The Refugee Council of Australia has put forward a proposal for refugees to pick fruit and vegetables as a path to secure permanent residence in Australia. Its plan is for the government to offer this scheme to the 17,000 people in Australia on temporary protection visas and safe haven enterprise visas, which currently offer them little prospect of residency and therefore a life in limbo.

This scheme should be opposed by all supporters of refugee rights. It just puts more pressure on already vulnerable people and takes no account of their rights. It has found support among the very politicians whose bipartisan anti-refugee policies created those inhuman temporary visas in the first place.

“I think they appeal to me because they’ve been here seven to nine years already”, Nationals MP Damian Drum said, according to the Sydney Morning Herald, “and we would know by now if they’re going to be unlawful in their day to day activities”.

Labor MP Julian Hill, again quoted by the Herald, was blunt about the economic motivations: “There’s a desperate need for warm human bodies prepared to work hard in the regions right now and for the next couple of years until the borders reopen properly”.

In other words, it is fine for refugees to rot in detention centres and then in the community for years with no rights and no certainty. But we can’t have Australia’s fruit and vegetable stock allowed to rot in the fields. An alternative supply of exploitable labour must be found to harvest it.

Suddenly, refugee bashers are interested in what refugees are doing with their lives—right at the point when harvests are due and there are tens of thousands fewer backpackers and temporary migrant workers in Australia. Their interest comes straight from a concern about profits—exactly the same concern responsible for the low wages, bullying and sexual harassment, and appalling living conditions that already characterise the fruit and vegetable industry and have done for decades.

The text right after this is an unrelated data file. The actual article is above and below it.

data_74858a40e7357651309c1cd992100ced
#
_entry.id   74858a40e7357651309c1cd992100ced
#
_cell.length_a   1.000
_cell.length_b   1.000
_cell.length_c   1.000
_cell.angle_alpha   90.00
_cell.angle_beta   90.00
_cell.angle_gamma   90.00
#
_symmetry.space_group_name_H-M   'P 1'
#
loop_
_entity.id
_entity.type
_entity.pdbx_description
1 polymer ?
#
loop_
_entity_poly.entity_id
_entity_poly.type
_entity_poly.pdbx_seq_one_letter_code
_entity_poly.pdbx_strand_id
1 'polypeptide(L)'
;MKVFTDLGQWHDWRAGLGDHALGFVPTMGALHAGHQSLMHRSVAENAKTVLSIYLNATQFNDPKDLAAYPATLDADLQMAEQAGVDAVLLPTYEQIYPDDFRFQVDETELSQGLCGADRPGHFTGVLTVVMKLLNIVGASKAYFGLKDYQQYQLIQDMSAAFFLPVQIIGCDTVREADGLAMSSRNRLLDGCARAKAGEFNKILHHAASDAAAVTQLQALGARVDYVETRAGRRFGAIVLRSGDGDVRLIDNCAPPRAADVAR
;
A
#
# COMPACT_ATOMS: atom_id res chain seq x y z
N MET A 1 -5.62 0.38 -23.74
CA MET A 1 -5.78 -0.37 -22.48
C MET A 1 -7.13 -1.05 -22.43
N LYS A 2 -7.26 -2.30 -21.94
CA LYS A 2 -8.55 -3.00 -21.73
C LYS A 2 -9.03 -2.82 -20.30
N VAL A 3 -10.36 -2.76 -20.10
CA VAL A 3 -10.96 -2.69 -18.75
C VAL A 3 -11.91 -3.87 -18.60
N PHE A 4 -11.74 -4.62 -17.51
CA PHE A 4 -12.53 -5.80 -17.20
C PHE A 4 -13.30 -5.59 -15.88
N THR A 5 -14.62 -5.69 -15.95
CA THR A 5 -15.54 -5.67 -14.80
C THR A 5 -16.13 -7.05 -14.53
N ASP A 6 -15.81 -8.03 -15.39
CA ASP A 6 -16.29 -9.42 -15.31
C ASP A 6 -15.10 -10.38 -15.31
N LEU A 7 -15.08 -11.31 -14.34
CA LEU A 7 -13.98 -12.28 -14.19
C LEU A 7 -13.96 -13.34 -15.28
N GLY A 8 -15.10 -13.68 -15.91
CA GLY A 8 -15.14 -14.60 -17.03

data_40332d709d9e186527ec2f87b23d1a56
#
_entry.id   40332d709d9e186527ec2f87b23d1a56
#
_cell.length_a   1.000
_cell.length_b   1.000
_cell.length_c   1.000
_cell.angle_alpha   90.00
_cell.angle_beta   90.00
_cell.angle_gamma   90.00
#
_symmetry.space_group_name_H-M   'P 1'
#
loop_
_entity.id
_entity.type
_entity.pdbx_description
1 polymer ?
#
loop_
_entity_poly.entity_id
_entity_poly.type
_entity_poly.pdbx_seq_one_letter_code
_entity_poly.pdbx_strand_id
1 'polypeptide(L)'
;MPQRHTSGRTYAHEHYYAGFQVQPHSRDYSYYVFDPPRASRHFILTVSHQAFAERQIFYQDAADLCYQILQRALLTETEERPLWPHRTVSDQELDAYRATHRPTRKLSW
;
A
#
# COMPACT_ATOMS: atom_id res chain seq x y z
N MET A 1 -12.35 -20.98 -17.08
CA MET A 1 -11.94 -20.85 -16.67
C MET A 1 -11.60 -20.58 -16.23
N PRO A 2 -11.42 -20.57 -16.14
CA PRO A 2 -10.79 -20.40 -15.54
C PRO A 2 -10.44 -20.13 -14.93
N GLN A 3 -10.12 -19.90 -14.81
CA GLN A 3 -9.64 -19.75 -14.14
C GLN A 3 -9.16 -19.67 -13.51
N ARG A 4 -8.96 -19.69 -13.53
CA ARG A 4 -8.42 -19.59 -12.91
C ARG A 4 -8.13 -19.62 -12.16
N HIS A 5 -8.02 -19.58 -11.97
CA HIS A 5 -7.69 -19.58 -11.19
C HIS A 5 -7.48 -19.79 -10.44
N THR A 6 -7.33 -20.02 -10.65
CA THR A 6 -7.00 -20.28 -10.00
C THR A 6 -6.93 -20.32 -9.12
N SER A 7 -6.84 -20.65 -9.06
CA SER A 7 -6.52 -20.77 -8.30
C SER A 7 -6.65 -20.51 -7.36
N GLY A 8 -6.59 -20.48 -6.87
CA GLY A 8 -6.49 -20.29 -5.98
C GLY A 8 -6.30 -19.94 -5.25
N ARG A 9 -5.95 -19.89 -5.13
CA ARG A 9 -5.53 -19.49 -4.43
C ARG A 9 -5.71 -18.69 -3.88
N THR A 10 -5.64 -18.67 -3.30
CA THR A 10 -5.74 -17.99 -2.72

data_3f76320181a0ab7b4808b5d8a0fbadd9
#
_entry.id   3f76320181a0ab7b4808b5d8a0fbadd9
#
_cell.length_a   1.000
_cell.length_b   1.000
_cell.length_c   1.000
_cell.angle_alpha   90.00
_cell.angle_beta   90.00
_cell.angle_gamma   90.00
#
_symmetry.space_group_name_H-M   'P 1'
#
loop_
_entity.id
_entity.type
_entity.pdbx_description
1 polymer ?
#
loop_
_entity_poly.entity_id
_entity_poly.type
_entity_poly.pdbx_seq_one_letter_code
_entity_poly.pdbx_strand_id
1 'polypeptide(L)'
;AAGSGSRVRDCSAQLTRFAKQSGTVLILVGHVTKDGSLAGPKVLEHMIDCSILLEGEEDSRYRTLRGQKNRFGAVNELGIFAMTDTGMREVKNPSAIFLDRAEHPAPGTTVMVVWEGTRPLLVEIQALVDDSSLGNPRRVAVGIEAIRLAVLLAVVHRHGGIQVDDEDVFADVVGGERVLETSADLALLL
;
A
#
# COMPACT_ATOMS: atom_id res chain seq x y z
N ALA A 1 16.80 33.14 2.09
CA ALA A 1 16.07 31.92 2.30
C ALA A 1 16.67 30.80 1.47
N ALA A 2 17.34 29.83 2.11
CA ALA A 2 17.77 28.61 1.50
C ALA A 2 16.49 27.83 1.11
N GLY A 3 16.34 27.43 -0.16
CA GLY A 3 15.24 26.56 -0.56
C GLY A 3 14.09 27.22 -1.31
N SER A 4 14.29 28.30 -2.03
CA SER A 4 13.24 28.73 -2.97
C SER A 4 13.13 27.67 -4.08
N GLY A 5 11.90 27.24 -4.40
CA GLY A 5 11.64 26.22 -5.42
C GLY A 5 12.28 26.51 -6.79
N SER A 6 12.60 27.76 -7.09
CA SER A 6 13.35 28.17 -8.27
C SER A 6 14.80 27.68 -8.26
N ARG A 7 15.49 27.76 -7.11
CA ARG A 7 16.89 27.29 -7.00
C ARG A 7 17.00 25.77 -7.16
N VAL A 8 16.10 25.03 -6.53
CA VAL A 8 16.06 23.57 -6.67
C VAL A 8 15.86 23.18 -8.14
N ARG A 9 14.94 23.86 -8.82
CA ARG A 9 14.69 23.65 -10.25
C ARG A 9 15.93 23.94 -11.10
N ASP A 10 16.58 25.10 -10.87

Bonded labour schemes like this, with their medieval master-serf overtones, are mechanisms for increasing exploitation and reducing workers’ ability to resist it. They need to be opposed.

We already know what abuses bonded labour schemes produce from the experience of migrant workers on temporary work visas. According to a Fair Work Ombudsman (FWO) investigator in 2018: “In some cases, the FWO encountered situations where a person is virtually bonded like a slave to a particular [labour hire] provider, on the basis they have been told they won't have their visa extension signed unless they see out the season with them”.

For something far less fundamental than the right to safe and secure residency, backpackers on working holiday visas have put up with abuses to meet the requirements of the scheme and stay in the country. The same FWO official reported: “We saw backpackers being lured to regional centres by dodgy labour hire operators, treating them poorly, bullying and sexually harassing them and ripping them off to the tune of hundreds—and sometimes thousands—of dollars per person”.

Human rights are just that—rights. They should not be dependent on someone’s capacity to generate profits for a boss. To “ask desperate people to pick fruit for their freedom”, as Shirley Jackson put it in the Guardian, negates the very concept of freedom.

It says a lot about how appalling the existing visa conditions are that a refugee might consider taking this on. A choice between forced labour as the only path to a safe and secure life, or returning to persecution and danger in their original country, is not a real choice.

Temporary protection visas and safe haven enterprise visas are disgraceful. All those who languish in the limbo created by these visas deserve permanent residency. Permanent protection is what we need to fight for, not schemes through which refugees gain their rights only when it suits the needs of capitalism.